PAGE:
After Act I. we know the basics of the REST architectural style. Before start the development process we should take a look at an important Model, which is a kinda de-facto to measure how RESTful is an API.
That is the Richardson Maturity Model. This model also helps us to see a big picture of how should look our API in a way of RESTful.
Let's take a look at Martin Fowler's explanation.
REST has a Uniform Interface, which does not have to be the HTTP, but we're web developers so we'll use HTTP as our Uniform Interface!
Level 0 - The Swamp of POX (Plain Old Xml):
At Level 0 we use HTTP as a tunnel to Remote Interactions. We use only one entry point (URI) and one kind of HTTP method (e.g. POST). Examples: SOAP, XML-RPC, JSON-RPC
Level 1 - Resources:
Now we use multiple entry points (URIs), which are unique identifiers to retrieve resources. This level still uses only one HTTP method. Examples: http://api.example.com/cars, http://api.example.com/cars/1, http://api.example.com/cars/2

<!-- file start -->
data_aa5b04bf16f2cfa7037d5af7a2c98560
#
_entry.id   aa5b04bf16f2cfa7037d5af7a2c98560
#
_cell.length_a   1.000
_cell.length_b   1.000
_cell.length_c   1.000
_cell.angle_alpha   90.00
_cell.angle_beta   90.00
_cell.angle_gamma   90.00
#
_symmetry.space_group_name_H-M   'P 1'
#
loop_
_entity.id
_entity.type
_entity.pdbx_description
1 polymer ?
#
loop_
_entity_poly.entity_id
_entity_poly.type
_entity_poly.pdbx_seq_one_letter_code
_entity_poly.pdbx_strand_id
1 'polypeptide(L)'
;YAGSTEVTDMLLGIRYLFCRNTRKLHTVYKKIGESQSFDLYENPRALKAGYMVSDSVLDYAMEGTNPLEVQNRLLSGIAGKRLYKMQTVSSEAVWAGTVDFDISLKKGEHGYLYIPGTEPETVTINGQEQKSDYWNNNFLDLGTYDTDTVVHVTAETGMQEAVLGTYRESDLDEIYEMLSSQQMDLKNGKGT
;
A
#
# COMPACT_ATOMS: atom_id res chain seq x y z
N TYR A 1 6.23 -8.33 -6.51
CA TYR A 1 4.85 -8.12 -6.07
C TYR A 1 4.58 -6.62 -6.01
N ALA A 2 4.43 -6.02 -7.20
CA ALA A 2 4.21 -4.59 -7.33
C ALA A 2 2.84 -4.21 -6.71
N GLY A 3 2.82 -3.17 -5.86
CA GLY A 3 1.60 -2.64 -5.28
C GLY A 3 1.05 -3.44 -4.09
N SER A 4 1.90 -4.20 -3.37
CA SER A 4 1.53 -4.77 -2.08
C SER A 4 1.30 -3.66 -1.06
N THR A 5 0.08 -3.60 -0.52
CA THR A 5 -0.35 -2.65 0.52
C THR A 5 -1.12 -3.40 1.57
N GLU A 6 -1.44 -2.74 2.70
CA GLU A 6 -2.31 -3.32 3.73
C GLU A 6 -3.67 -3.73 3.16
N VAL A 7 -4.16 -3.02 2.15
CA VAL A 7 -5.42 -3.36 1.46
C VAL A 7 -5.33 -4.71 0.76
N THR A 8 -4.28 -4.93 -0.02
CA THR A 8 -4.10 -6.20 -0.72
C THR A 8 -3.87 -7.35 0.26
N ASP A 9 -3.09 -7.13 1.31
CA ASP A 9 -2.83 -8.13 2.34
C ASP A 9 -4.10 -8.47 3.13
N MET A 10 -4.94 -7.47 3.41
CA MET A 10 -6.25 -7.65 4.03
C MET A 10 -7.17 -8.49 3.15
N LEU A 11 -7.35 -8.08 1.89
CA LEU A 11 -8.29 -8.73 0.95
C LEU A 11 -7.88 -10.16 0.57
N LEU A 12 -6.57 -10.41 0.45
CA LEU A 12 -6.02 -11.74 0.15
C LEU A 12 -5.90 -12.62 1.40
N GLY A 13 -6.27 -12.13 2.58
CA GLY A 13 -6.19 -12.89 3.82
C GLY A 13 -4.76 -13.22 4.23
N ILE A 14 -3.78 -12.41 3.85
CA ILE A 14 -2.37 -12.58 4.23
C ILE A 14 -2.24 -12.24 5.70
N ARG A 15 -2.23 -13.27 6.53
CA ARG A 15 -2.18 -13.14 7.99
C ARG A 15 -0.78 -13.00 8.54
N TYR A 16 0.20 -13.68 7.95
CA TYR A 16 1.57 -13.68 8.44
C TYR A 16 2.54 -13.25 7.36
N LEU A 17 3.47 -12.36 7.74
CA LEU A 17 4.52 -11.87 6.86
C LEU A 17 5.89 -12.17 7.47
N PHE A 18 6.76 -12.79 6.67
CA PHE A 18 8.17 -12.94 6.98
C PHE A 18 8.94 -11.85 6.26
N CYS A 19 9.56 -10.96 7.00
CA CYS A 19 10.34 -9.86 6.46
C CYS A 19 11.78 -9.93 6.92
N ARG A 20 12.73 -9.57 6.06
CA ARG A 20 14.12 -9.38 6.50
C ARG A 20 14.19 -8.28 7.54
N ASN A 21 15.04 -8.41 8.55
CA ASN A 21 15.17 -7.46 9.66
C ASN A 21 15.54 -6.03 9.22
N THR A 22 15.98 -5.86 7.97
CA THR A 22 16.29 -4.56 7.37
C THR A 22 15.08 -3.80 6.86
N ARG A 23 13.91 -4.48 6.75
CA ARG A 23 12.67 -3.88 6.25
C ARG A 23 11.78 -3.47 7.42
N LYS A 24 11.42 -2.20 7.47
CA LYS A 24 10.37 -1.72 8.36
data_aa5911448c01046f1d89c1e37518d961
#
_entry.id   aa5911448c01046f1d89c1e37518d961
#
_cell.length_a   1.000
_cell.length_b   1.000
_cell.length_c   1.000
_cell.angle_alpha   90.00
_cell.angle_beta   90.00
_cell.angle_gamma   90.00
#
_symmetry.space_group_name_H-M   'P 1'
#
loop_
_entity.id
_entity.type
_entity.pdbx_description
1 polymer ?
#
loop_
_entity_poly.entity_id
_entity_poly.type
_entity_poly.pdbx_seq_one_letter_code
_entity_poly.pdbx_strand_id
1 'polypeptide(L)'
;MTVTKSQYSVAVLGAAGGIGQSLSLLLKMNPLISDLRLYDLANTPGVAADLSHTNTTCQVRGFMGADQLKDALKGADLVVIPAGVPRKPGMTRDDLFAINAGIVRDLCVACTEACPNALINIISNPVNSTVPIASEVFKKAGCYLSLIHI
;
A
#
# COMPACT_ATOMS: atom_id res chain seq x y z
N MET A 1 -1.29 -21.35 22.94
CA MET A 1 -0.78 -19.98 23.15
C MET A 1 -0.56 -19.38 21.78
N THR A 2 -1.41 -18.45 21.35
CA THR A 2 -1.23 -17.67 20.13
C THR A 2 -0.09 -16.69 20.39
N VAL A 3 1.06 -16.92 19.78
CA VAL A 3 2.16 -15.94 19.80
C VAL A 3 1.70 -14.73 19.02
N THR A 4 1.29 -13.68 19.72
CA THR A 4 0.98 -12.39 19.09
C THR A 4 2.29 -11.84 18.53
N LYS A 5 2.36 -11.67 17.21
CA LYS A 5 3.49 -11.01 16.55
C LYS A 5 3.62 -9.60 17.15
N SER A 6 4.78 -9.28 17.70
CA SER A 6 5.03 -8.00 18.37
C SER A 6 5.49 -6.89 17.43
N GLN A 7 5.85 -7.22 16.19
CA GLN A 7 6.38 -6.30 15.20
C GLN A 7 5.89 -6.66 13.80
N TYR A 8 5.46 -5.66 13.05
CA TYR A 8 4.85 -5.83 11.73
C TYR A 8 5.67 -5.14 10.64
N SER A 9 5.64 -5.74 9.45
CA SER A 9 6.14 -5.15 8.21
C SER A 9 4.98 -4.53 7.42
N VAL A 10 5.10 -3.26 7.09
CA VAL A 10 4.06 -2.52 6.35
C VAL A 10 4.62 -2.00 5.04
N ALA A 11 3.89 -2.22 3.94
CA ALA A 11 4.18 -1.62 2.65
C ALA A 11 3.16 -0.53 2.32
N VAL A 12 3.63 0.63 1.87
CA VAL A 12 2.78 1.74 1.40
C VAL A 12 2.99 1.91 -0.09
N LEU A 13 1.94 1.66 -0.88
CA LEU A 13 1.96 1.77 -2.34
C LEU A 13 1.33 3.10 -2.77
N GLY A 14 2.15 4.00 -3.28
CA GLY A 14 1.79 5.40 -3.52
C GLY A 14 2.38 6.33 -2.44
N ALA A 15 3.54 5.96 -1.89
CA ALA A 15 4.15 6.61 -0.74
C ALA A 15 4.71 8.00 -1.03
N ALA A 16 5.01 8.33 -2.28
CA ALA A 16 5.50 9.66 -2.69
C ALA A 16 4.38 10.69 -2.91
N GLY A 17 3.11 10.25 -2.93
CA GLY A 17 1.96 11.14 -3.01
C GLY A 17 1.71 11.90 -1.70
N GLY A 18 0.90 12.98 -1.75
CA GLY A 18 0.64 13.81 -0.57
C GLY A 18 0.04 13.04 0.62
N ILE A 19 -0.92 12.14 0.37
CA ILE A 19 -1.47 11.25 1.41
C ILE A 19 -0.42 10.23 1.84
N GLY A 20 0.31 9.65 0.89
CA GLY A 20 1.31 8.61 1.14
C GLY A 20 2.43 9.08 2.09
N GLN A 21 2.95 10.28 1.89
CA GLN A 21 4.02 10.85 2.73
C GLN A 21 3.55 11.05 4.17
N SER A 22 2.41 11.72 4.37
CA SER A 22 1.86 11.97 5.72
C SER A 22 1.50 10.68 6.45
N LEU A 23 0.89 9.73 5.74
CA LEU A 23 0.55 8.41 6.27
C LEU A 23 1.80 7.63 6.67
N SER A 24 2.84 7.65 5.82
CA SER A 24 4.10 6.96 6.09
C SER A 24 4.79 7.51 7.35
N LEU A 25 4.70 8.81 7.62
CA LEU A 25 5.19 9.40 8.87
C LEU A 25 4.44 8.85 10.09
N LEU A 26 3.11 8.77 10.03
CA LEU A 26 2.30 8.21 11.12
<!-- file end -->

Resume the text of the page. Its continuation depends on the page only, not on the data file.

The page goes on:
Level 2 - HTTP Verbs:
At Level 2 we proudly introduce multiple HTTP verbs. Use GET for read a resource, DELETE to delete it and so on (anyway REST != CRUD).
Another important principle is that the usage of the proper HTTP response codes to indicate status. Do not rely always the response 200 (OK), we should be more sophisticated and should toss our almost RESTful API toward a semantic web.
Examples: After a resource creation the proper HTTP response code is the 201 (Created)
Level 3 - Hypermedia Controls:
Hypertext As The Engine Of Application State (HATEOAS). This is the highest level. Without reaching this level our API is not RESTful!
Hypermedia controls are URIs attached to a given resource. These controls tell us what can we able to do next with the resource (e.g. add a related resource to it). One of the main benefit is that it allows us to change the URI schemes without breaking the clients. Another one is that it helps to explore the API.
Examples: go to Martin Fowler's explanation